In 2015, Kalief Browder, a young black man, died by suicide after spending years in pretrial detention and solitary confinement on New York’s Rikers Island. More than three years after his death, his estate will receive a settlement from New York City.
On Thursday, the New York Times reported that the city is currently finalizing a $3.3 million settlement with Browder’s family. “Kalief Browder’s story helped inspire numerous reforms to the justice system to prevent this tragedy from ever happening again,” the city’s law department said in a statement. “We hope that this settlement and our continuing reforms help bring some measure of closure to the Browder family.”
In 2010, Browder, then 16, was with a friend when they were arrested and accused of stealing a man’s backpack. Browder denied the charges, but he was on probation for a previous incident and was sent to the Rikers Island jail complex to await trial. Browder’s family could not initially afford the $3,000 bail needed to secure his release — and by the time they managed to raise the money, a judge ruled that Browder was no longer eligible.
Browder continued to stress his innocence as he remained behind bars for three years, more than half of which was spent in solitary confinement. After years of his case being dragged out in the Bronx court system without a trial, a judge dismissed all charges against Browder in 2013. Two years later, the 22-year-old died by suicide outside his mother’s home.
Browder’s imprisonment and death drew national attention, and spurred calls for policy reform in New York, fueling efforts to mitigate the harm of incarceration on young adults and highlighting the damaging effects of solitary confinement. While the settlement this week marks the latest step New York City officials have taken to atone for Browder’s death, the city has been criticized for moving away from other reforms it once promised.
Kalief Browder’s death fueled a national discussion about race, criminal justice, and juvenile punishment
Browder began calling for criminal justice reform in New York shortly after his release in 2013, arguing that his case pointed to a number of problems in the city’s criminal justice system, ranging from the failure to provide people with a speedy trial to the use of solitary confinement on people under 21 to the unnecessary complexities of the bail system.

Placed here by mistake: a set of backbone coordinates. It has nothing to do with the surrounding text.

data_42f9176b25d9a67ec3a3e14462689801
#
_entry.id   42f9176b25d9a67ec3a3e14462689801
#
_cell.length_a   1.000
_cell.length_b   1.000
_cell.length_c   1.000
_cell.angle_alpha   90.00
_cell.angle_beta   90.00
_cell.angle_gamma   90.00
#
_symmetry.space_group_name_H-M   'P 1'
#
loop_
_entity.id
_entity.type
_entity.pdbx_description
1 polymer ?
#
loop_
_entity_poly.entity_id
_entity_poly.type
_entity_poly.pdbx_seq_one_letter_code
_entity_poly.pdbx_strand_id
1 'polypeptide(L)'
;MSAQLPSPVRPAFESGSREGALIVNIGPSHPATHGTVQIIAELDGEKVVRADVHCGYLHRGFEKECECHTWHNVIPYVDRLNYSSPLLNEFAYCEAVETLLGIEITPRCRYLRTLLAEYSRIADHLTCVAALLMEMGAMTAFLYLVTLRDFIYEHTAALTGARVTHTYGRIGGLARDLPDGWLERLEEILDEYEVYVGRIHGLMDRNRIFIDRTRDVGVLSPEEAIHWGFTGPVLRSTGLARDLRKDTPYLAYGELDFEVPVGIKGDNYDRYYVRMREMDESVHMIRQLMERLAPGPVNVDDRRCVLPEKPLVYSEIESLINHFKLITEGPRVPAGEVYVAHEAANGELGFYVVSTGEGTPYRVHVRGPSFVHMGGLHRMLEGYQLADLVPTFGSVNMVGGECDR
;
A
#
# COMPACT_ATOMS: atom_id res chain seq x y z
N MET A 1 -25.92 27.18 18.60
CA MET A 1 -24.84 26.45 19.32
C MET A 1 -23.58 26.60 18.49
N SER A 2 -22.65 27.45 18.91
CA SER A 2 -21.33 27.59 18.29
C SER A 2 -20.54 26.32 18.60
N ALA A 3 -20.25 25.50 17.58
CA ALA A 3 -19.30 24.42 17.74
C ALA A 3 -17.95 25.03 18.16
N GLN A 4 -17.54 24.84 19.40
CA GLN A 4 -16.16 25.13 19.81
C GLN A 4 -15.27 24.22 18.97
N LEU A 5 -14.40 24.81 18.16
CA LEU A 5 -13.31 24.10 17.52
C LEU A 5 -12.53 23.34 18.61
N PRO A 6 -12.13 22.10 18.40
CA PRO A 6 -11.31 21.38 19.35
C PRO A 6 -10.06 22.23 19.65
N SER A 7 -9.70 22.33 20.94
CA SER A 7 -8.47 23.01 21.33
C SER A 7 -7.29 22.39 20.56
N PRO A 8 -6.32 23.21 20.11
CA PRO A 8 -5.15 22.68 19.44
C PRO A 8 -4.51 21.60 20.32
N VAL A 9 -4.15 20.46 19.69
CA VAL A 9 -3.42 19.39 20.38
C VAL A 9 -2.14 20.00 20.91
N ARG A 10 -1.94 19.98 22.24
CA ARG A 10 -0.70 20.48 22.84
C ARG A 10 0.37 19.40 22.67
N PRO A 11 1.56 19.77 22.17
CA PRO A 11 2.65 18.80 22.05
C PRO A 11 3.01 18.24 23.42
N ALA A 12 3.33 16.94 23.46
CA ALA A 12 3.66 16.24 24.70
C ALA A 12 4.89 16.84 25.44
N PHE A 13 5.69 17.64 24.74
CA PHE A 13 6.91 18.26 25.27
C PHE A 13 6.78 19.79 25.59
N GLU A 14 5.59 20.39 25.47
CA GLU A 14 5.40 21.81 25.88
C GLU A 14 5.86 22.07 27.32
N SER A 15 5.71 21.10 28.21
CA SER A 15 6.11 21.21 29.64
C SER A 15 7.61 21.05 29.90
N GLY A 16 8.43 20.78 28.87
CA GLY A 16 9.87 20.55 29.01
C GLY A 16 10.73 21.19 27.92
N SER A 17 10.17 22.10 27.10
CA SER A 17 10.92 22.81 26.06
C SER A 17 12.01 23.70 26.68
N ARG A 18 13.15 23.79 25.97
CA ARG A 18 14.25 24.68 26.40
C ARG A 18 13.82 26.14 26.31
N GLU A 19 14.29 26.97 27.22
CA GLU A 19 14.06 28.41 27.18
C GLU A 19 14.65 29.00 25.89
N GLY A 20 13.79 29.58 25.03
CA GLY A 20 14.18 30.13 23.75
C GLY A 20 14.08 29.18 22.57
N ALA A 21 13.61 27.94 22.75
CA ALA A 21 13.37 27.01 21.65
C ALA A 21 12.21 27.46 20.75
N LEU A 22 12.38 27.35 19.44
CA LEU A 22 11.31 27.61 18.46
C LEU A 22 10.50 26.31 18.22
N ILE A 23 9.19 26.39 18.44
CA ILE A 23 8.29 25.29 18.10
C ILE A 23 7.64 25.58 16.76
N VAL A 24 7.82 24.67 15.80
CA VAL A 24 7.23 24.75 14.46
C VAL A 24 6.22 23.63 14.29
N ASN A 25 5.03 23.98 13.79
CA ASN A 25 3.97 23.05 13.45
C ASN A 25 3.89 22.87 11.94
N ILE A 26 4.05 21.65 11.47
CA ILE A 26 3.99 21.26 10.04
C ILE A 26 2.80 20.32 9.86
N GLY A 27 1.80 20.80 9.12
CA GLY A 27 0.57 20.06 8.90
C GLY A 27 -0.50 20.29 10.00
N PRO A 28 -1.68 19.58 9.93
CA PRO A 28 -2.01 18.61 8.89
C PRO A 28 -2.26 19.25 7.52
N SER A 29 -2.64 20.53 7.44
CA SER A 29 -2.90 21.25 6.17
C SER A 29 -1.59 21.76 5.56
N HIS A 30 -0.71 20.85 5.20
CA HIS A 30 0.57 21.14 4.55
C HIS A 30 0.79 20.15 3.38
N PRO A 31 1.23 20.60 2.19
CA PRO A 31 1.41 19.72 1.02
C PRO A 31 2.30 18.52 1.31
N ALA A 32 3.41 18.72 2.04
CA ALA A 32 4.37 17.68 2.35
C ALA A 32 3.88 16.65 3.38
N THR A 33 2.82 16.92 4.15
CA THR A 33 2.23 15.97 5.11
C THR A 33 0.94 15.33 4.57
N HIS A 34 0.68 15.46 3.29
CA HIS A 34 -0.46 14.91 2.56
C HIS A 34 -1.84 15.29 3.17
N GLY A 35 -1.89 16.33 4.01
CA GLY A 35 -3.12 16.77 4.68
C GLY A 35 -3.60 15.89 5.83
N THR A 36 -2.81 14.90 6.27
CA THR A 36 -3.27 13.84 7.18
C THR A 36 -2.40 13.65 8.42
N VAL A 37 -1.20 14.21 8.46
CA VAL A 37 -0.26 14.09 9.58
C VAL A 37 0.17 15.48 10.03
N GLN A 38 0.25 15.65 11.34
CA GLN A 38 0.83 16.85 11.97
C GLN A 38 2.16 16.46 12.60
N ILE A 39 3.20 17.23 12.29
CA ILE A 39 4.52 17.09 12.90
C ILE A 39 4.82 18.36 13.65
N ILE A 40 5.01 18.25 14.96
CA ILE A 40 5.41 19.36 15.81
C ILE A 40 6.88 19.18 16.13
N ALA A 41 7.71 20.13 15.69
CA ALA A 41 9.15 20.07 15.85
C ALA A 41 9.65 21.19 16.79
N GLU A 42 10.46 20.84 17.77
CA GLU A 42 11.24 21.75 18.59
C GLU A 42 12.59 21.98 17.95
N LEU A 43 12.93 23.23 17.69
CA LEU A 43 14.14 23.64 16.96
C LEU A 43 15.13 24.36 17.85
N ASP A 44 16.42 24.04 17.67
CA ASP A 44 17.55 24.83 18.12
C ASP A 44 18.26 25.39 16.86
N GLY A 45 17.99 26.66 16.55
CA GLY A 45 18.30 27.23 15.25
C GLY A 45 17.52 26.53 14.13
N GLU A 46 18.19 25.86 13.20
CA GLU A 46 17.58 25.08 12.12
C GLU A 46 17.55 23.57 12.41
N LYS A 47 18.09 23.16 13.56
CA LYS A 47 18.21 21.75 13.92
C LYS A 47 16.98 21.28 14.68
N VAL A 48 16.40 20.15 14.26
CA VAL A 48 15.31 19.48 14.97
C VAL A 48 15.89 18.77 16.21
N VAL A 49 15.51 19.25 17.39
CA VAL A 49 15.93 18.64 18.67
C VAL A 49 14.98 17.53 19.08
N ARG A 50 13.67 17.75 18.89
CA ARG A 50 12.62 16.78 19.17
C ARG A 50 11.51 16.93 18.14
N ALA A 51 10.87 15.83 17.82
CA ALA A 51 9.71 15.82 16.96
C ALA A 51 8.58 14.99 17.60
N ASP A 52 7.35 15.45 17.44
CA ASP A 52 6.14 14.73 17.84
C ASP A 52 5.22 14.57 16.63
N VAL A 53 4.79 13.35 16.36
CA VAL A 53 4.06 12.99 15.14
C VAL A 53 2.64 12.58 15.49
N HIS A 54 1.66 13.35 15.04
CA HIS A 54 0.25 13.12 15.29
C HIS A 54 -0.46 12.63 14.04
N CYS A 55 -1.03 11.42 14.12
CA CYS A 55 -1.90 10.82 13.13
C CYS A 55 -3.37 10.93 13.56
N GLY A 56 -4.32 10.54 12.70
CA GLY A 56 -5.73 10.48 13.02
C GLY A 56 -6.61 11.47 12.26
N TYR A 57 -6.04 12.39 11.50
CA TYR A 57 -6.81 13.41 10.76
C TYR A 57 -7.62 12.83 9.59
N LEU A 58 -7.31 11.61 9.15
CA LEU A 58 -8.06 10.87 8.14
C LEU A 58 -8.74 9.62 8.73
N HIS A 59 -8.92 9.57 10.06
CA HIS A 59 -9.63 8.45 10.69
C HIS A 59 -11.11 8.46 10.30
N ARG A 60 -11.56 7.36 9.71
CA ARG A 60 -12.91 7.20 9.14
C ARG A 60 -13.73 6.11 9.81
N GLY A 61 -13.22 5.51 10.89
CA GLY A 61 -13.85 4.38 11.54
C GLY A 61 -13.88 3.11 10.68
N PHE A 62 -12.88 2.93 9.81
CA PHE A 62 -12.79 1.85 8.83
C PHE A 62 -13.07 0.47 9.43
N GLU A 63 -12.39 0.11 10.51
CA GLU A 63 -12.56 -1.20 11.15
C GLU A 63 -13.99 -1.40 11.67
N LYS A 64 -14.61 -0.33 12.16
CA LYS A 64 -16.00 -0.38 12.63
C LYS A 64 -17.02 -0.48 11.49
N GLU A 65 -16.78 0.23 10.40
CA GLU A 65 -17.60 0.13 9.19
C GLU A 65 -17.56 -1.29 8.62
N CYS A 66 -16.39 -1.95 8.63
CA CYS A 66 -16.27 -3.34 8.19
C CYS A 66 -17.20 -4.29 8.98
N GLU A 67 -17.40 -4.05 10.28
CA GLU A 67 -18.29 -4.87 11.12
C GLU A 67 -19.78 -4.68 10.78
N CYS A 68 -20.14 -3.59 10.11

His story was widely publicized in a 2014 New Yorker article, but attention increased after his death and the release of a high-profile documentary about Browder in 2017. Coming in the midst of growing national attention to police violence against African Americans, the story of Browder’s long incarceration and mistreatment at Rikers (he told the New Yorker he was beaten by guards and other prisoners when he was not in solitary confinement) was seen as another example of how the justice system irreparably alters the lives of people of color.
The sudden death of Browder’s mother, Venida, in 2016 also served as a powerful illustration of the ways this trauma further devastates black families.
New York City officials have regularly pointed to Browder’s case when discussing reform efforts in the city. In December 2014, just months before Browder’s death, Rikers Island stopped placing 16- and 17-year-olds in solitary confinement. One month later, in January 2015, city officials announced that solitary confinement would no longer be used on individuals ages 21 and under.
“The death of Kalief Browder was a wake-up call to this city,” New York City Mayor Bill de Blasio said in 2017. “His death shook the whole city and opened everyone’s eyes and made people think twice.”
These reforms have been praised, but there have been some complications to the city’s efforts. Last July, the New York Times reported that while New York City was no longer putting minors in solitary confinement at Rikers, it was allowing people younger than 22 to be transferred to upstate jails that use solitary confinement. More details emerged after young inmates filed a lawsuit in December 2018 saying they were held in isolation and abused after being transferred out of Rikers.
Last September, Politico reported that the city had moved away from efforts to keep 18- to 21-year-olds in Rikers housed separately from the adult general population. The city countered that the move was part of an effort to begin to reduce the city’s jail population, adding that in some cases, young adults should be housed with older individuals.
Browder’s surviving family members, for their part, argue that the city has not fully honored its stated commitment to reform. Browder’s older brother Akeem, a former mayoral candidate, continues to call for the immediate closure of the Rikers Island complex (which the city has said it plans to close by 2027).
Kalief “didn’t belong in a place like Rikers, detained from having his high school graduation, detained from being present to see my [other] brother bring his two kids into this world and become an uncle,” Akeem Browder told Vox last year. “ He shouldn’t have been detained and held in the Guantanamo Bay of New York while he’s a teen.”